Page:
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Open AccessArticle

The Metabolic Benefits of Menopausal Hormone Therapy Are Not Mediated by Improved Nutritional Habits. The OsteoLaus Cohort

1
Service of Endocrinology, Diabetes and Metabolism, Lausanne University Hospital and University of Lausanne, CH-1011 Lausanne, Switzerland
2
Center of Bone Diseases, CHUV, Lausanne University Hospital and University of Lausanne, CH-1011 Lausanne, Switzerland
3
Service of Internal Medicine, CHUV, Lausanne University Hospital and University of Lausanne, CH-1011 Lausanne, Switzerland
*
Author to whom correspondence should be addressed.
Nutrients 2019, 11(8), 1930; https://doi.org/10.3390/nu11081930
Received: 8 July 2019 / Accepted: 14 August 2019 / Published: 16 August 2019
(This article belongs to the Special Issue Diet, Estrogen Metabolism and Women's Health)
Menopause alters body composition by increasing fat mass. Menopausal hormone therapy (MHT) is associated with decreased total and visceral adiposity. It is unclear whether MHT favorably affects energy intake. We aimed to assess in the OsteoLaus cohort whether total energy intake (TEI) and/or diet quality (macro- and micronutrients, dietary patterns, dietary scores, dietary recommendations)—evaluated by a validated food frequency questionnaire—differ in 839 postmenopausal women classified as current, past or never MHT users. There was no difference between groups regarding TEI or consumption of macronutrients. After multivariable adjustment, MHT users were less likely to adhere to the unhealthy pattern ‘fat and sugar: Current vs. never users [OR (95% CI): 0.48 (0.28–0.82)]; past vs. never users [OR (95% CI): 0.47 (0.27–0.78)]. Past users exhibited a better performance in the revised score for Mediterranean diet than never users (5.00 ± 0.12 vs. 4.63 ± 0.08, p < 0.04). Differences regarding compliance with dietary recommendations were no longer significant after adjustment for covariates. Overall, these results argue against a major role of TEI and diet quality as possible mediators of the MHT metabolic benefits. Future research on this relationship should focus on other potential targets of MHT, such as resting energy expenditure and physical activity. View Full-Text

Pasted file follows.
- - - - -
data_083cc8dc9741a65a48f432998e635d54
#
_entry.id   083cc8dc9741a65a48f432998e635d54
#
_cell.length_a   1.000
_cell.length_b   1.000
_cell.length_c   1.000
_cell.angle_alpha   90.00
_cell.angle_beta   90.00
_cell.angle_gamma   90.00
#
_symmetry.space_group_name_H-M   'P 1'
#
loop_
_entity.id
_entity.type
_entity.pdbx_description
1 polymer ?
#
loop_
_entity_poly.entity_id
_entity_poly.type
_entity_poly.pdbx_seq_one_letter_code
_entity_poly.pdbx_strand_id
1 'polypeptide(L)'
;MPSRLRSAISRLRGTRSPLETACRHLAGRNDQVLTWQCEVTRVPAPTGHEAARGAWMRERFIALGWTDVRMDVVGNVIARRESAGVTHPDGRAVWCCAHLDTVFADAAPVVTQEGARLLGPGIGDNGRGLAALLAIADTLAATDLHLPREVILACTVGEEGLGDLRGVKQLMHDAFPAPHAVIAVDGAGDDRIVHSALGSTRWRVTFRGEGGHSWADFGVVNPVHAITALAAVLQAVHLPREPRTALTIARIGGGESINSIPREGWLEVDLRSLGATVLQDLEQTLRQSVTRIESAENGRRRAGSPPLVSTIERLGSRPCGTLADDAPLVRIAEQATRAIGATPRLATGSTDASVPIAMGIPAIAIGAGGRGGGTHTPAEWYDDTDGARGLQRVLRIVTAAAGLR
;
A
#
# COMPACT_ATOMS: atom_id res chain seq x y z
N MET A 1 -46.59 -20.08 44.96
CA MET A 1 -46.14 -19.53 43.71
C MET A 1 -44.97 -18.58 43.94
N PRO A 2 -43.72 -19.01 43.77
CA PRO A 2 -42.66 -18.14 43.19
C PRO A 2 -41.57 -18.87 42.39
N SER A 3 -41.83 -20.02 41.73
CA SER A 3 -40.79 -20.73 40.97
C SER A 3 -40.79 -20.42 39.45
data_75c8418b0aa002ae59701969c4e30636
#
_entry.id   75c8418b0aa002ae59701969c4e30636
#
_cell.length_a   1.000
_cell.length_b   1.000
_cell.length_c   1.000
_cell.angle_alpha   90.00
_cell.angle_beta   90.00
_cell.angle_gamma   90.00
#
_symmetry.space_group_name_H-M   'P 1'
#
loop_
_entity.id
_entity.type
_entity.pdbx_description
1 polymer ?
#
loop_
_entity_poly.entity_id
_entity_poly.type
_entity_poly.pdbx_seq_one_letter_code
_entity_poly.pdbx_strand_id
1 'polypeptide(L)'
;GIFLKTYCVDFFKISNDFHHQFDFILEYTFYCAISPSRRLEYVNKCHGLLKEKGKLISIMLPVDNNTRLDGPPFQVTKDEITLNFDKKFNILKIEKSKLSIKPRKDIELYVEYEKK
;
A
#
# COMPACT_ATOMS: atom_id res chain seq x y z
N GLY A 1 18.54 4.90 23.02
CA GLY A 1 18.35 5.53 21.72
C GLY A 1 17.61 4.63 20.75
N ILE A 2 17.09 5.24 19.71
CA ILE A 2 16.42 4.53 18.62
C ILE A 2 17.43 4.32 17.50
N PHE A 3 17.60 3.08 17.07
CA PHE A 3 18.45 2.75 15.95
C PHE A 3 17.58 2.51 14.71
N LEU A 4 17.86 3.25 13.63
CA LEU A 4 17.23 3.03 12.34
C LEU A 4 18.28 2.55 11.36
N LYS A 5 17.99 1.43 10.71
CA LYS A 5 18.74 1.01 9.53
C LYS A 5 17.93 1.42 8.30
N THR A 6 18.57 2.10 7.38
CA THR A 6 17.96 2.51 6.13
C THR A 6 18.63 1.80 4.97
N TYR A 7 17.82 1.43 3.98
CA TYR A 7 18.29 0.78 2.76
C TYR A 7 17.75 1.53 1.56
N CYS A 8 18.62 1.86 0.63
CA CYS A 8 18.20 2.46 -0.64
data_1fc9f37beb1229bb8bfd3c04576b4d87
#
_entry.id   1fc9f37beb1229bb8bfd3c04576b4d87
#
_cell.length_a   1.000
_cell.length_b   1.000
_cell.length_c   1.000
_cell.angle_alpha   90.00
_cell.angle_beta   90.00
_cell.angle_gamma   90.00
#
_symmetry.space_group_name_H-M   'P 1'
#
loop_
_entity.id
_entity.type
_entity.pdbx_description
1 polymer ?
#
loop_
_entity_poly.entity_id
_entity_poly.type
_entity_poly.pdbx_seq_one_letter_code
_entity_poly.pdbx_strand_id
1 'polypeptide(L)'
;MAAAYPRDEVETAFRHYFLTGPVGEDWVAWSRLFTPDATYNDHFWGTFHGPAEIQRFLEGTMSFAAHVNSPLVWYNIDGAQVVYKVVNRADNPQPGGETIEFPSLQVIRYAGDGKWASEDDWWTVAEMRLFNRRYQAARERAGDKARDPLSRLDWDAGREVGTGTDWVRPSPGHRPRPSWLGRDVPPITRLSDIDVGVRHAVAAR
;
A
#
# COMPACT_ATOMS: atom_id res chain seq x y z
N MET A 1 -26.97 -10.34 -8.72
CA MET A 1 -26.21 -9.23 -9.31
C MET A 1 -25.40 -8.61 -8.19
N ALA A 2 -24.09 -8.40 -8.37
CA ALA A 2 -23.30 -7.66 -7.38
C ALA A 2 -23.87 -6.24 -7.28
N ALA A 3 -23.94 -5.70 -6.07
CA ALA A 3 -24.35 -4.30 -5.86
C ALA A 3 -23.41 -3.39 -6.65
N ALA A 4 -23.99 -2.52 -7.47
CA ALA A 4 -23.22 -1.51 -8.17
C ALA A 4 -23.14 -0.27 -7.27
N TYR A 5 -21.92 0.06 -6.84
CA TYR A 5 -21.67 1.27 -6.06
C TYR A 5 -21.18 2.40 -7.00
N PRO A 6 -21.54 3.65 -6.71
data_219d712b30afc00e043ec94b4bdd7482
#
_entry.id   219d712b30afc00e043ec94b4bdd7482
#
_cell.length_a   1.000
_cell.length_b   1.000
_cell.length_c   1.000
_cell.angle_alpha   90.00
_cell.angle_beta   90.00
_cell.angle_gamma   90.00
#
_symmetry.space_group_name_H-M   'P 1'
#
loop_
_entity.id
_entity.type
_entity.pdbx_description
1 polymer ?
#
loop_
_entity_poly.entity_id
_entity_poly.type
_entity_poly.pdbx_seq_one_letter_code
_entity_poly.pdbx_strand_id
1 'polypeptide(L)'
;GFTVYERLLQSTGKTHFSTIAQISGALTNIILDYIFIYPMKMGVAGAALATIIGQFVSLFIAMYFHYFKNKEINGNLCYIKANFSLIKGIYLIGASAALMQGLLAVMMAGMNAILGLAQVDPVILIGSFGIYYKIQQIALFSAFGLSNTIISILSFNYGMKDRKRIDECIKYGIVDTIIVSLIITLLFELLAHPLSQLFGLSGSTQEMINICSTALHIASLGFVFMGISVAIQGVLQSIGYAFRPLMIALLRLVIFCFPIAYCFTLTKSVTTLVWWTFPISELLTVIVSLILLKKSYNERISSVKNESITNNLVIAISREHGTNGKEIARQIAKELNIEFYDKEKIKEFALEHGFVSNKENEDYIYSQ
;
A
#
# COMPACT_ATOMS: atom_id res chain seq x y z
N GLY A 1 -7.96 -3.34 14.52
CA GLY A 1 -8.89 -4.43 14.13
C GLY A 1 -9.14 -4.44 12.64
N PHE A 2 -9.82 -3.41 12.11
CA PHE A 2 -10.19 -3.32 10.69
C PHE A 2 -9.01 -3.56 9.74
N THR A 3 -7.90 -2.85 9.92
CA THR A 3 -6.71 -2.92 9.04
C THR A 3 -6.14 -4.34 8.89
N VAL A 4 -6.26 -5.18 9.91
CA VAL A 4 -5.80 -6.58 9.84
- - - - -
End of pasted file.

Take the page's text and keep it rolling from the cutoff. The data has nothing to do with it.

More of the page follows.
Keywords: menopause; estrogens; estrogen deficiency; visceral fat; menopausal hormone therapy; energy intake; macronutrients; dietary patterns; dietary recommendations menopause; estrogens; estrogen deficiency; visceral fat; menopausal hormone therapy; energy intake; macronutrients; dietary patterns; dietary recommendations
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Papadakis, G.E.; Hans, D.; Gonzalez Rodriguez, E.; Vollenweider, P.; Waeber, G.; Marques-Vidal, P.; Lamy, O. The Metabolic Benefits of Menopausal Hormone Therapy Are Not Mediated by Improved Nutritional Habits. The OsteoLaus Cohort. Nutrients 2019, 11, 1930.

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